GOP strategists say the difficulty McConnell and Boehner face in coordinating their maneuvers stem from the unpredictability of the House Republican conference. The problem is magnified when negotiations are moving quickly before a looming deadline.

“Both sides worked extremely close together. In a fast-paced negotiation it’s hard to know where everyone stands and that type of communication coordination is difficult no matter what the circumstances,” said Ron Bonjean, who served as a senior aide to former House Speaker Dennis Hastert (R-Ill.) and former Senate Majority Leader Trent Lott (R-Miss.).

GOP aides in Congress support that assertion. One senior Senate GOP aide said Boehner’s chief of staff, Barry Jackson, visited McConnell’s office almost every day in the weeks before the payroll tax cut standoff.

“I would say that Republicans on the Hill now have plenty of time to coordinate their strategies and they no longer have the Christmas holiday being used against them as a weapon by President Obama,” said Bonjean.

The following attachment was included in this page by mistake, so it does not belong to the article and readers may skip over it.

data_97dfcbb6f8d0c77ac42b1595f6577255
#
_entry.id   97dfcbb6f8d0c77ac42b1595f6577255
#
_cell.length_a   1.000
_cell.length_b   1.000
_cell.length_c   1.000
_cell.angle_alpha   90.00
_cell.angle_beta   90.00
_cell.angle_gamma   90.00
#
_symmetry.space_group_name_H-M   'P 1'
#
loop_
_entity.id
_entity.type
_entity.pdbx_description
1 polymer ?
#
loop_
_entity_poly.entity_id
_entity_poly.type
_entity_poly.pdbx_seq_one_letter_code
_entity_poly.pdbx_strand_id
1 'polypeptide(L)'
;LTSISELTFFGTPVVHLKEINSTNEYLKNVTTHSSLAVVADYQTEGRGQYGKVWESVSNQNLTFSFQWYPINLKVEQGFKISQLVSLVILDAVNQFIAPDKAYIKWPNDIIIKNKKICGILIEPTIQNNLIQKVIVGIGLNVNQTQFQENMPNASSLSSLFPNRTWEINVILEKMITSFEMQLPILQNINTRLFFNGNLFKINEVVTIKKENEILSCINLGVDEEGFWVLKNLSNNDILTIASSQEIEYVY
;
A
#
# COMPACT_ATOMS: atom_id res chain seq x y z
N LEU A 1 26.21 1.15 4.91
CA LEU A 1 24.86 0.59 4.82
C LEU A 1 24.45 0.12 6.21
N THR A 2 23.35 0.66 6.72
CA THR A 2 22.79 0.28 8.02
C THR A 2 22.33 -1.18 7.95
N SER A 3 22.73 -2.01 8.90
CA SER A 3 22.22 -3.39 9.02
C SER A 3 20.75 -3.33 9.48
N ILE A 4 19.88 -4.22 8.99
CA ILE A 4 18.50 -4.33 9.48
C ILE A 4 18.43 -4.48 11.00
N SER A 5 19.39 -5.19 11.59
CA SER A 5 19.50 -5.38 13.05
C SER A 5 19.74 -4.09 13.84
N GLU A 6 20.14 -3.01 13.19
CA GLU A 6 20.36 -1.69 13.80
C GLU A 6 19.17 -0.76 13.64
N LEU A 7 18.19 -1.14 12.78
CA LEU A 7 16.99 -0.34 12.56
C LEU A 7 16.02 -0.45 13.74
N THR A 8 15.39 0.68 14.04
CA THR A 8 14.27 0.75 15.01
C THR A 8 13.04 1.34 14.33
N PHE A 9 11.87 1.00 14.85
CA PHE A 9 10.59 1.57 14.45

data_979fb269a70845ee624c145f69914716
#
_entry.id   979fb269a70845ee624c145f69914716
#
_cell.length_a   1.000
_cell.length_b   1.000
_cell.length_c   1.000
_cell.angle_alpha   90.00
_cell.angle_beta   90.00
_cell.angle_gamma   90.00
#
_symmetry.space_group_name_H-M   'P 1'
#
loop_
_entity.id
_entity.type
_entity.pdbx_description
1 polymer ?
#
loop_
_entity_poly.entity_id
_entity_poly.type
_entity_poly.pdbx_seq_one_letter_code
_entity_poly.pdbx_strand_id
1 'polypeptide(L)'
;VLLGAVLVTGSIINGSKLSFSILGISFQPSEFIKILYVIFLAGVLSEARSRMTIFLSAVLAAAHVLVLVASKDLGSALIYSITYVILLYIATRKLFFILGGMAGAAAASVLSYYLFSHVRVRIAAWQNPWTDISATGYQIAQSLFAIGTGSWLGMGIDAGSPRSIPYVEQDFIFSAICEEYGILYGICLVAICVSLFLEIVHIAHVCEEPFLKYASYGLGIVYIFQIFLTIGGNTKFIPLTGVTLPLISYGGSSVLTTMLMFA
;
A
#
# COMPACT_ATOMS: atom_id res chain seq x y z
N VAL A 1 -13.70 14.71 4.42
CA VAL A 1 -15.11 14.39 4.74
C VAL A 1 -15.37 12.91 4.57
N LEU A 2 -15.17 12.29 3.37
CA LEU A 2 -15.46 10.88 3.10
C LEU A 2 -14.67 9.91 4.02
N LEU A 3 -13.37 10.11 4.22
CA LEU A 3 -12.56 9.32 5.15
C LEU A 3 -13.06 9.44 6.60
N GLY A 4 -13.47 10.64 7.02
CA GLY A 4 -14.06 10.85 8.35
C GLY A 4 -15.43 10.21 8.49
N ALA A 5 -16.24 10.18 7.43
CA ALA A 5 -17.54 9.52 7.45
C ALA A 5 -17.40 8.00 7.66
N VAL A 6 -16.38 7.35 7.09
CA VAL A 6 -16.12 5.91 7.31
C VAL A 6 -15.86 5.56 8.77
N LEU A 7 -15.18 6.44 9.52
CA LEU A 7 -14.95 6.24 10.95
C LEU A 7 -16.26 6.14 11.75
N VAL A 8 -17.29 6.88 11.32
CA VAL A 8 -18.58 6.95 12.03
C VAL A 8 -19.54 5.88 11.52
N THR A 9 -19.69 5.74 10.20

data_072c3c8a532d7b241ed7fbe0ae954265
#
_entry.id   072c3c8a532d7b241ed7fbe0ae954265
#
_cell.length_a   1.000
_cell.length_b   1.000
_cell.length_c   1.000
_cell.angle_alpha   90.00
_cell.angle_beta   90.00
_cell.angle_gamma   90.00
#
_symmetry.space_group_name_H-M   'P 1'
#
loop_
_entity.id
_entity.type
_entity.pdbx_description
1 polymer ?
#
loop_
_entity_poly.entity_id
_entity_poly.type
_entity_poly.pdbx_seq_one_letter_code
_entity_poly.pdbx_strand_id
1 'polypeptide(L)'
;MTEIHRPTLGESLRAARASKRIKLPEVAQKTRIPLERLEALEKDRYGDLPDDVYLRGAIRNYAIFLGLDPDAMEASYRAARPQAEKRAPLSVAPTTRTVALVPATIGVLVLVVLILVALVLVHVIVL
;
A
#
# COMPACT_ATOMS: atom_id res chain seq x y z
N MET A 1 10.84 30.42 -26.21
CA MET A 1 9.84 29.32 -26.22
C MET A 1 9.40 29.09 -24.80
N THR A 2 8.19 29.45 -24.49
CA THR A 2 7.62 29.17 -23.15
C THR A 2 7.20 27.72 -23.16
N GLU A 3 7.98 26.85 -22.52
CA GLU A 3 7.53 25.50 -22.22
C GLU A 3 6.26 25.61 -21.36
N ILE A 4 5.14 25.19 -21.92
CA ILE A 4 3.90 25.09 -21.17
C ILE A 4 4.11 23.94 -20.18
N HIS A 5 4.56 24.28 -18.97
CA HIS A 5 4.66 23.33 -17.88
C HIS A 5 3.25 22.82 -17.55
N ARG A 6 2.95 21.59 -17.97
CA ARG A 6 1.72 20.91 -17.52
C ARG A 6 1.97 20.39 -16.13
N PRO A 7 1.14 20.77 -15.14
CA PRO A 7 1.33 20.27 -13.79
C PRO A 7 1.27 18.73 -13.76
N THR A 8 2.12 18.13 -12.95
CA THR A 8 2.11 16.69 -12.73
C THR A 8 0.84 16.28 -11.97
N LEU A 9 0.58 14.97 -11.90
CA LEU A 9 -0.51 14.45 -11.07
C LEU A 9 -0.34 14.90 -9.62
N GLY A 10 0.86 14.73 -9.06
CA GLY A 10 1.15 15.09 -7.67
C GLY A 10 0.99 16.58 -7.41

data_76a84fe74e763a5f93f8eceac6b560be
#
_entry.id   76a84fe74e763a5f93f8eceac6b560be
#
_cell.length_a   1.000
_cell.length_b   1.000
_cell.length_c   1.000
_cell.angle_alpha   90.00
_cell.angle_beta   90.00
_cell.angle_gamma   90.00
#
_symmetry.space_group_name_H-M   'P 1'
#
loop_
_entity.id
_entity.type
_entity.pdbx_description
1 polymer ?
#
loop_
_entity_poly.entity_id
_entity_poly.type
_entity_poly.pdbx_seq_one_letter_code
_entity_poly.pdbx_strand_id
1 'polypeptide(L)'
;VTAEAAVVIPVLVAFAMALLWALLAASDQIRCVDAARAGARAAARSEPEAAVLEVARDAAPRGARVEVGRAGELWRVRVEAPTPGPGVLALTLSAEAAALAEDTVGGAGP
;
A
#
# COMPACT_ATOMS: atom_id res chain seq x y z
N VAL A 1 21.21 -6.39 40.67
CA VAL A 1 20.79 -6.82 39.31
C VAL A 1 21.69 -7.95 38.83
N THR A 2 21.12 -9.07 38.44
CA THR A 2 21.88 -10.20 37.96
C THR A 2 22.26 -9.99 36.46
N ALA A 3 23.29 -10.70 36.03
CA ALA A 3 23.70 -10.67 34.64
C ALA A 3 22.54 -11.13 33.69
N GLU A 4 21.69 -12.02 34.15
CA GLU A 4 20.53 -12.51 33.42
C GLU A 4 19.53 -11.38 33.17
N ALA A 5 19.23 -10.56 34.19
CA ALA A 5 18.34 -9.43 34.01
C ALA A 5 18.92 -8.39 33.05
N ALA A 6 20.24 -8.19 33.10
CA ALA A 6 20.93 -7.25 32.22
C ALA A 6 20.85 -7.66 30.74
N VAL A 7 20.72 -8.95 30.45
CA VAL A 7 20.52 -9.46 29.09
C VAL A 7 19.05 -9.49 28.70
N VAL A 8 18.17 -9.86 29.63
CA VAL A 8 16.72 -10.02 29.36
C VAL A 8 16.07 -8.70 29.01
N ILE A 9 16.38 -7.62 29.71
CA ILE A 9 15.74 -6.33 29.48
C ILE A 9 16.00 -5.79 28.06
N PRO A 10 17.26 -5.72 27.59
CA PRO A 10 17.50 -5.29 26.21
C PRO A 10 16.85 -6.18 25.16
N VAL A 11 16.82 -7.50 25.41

Bonjean said Democrats put added pressure on Republicans by using Christmas as a public-relations lever, attempting to portray the GOP as cruel by threatening to raise taxes and cut employment benefits before the holiday. He said the dynamic will be different in February, making it easier for Republicans to hold a unified front.

But some Republican strategists believe the December mix-up between McConnell and Boehner has hurt their negotiating position on a full-year extension of the payroll tax holiday yet to be negotiated.

“It goes back to the old adage, don’t take a hostage unless you’re willing to shoot the hostage,” said a former senior congressional leadership aide.